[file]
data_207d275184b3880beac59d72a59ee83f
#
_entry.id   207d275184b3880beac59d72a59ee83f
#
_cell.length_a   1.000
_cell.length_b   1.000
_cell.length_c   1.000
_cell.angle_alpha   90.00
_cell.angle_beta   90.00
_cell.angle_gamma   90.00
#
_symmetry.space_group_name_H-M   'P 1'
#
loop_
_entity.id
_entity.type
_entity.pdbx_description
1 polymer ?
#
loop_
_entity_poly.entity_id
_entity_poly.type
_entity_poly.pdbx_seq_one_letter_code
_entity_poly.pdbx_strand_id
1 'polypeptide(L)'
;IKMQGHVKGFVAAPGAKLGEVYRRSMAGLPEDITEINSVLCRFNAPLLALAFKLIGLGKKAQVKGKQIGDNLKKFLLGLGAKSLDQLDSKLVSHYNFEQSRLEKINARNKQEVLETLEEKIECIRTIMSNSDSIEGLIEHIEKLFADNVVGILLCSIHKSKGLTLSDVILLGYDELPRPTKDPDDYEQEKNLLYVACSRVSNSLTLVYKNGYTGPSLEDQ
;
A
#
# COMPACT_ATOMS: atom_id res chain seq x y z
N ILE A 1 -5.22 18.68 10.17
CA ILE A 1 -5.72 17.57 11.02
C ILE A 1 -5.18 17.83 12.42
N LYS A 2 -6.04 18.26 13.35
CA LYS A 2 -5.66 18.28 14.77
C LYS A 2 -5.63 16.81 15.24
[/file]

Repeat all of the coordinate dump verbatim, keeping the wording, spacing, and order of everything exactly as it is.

data_207d275184b3880beac59d72a59ee83f
#
_entry.id   207d275184b3880beac59d72a59ee83f
#
_cell.length_a   1.000
_cell.length_b   1.000
_cell.length_c   1.000
_cell.angle_alpha   90.00
_cell.angle_beta   90.00
_cell.angle_gamma   90.00
#
_symmetry.space_group_name_H-M   'P 1'
#
loop_
_entity.id
_entity.type
_entity.pdbx_description
1 polymer ?
#
loop_
_entity_poly.entity_id
_entity_poly.type
_entity_poly.pdbx_seq_one_letter_code
_entity_poly.pdbx_strand_id
1 'polypeptide(L)'
;IKMQGHVKGFVAAPGAKLGEVYRRSMAGLPEDITEINSVLCRFNAPLLALAFKLIGLGKKAQVKGKQIGDNLKKFLLGLGAKSLDQLDSKLVSHYNFEQSRLEKINARNKQEVLETLEEKIECIRTIMSNSDSIEGLIEHIEKLFADNVVGILLCSIHKSKGLTLSDVILLGYDELPRPTKDPDDYEQEKNLLYVACSRVSNSLTLVYKNGYTGPSLEDQ
;
A
#
# COMPACT_ATOMS: atom_id res chain seq x y z
N ILE A 1 -5.22 18.68 10.17
CA ILE A 1 -5.72 17.57 11.02
C ILE A 1 -5.18 17.83 12.42
N LYS A 2 -6.04 18.26 13.35
CA LYS A 2 -5.66 18.28 14.77
C LYS A 2 -5.63 16.81 15.24